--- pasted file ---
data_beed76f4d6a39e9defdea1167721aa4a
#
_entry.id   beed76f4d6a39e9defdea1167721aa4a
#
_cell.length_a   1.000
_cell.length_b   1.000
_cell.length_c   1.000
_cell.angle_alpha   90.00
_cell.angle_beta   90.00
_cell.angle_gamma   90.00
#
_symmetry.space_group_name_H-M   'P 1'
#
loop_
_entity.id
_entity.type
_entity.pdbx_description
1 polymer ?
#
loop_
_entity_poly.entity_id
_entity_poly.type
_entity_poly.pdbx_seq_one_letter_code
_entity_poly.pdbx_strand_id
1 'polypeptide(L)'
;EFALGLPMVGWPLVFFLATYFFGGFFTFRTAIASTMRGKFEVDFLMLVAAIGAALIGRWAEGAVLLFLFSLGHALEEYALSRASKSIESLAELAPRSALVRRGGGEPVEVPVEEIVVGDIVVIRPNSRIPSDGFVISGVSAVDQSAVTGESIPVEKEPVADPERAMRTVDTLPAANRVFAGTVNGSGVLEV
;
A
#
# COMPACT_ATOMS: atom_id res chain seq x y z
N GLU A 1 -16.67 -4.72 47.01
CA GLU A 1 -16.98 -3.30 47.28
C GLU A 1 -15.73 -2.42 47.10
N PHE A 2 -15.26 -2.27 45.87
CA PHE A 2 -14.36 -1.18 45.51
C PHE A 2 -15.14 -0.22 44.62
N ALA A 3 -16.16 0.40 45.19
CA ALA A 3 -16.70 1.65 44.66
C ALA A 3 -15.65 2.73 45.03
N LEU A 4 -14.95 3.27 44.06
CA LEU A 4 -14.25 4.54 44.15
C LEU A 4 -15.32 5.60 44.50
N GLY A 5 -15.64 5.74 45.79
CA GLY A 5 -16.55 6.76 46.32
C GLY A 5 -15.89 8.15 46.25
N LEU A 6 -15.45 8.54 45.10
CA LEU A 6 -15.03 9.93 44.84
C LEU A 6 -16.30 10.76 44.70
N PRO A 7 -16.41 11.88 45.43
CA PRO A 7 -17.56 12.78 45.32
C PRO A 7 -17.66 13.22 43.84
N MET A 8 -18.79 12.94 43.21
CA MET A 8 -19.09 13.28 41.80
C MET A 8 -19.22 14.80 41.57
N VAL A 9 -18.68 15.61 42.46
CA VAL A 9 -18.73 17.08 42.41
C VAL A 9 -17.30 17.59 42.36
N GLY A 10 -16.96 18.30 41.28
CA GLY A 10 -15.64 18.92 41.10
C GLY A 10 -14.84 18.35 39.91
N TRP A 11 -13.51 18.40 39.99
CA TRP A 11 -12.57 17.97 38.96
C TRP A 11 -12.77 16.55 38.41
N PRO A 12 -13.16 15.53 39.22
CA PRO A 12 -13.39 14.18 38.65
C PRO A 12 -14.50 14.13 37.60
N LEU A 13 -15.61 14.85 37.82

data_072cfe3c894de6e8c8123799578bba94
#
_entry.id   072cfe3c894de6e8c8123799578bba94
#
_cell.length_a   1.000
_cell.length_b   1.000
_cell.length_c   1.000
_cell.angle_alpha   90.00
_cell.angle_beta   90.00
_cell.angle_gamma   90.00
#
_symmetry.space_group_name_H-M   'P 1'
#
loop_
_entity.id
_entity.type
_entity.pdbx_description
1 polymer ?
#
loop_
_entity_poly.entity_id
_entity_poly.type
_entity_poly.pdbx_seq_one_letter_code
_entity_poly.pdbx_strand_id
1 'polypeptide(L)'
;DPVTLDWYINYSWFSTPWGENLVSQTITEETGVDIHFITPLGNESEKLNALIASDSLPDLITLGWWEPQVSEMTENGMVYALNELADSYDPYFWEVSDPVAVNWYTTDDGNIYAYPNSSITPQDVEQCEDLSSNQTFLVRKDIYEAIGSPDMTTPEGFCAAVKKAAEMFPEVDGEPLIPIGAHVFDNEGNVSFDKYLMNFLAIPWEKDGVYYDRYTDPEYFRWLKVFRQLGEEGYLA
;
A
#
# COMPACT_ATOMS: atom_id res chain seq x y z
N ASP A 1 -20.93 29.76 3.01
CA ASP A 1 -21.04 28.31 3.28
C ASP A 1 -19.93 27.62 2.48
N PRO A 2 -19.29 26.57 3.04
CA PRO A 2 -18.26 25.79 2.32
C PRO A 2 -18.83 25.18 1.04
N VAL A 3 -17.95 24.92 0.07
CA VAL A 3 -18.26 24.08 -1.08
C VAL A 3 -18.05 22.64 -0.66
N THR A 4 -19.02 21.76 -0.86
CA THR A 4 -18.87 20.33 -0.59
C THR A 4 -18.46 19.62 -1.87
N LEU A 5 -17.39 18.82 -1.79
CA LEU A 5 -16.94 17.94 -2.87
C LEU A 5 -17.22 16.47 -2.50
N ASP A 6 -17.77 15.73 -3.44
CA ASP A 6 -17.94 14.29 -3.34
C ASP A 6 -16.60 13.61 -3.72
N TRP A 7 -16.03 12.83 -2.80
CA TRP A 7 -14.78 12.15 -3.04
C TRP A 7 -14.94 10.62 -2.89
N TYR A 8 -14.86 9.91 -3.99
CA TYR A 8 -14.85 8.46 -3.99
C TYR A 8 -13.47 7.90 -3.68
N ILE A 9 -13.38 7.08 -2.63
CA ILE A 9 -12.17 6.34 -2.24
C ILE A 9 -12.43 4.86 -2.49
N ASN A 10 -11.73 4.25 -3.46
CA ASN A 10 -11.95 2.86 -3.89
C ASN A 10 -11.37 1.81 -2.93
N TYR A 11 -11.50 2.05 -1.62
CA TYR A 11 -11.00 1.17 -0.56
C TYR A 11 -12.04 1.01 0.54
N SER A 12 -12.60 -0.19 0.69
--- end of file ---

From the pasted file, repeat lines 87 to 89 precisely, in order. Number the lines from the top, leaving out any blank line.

loop_
_entity_poly.entity_id
_entity_poly.type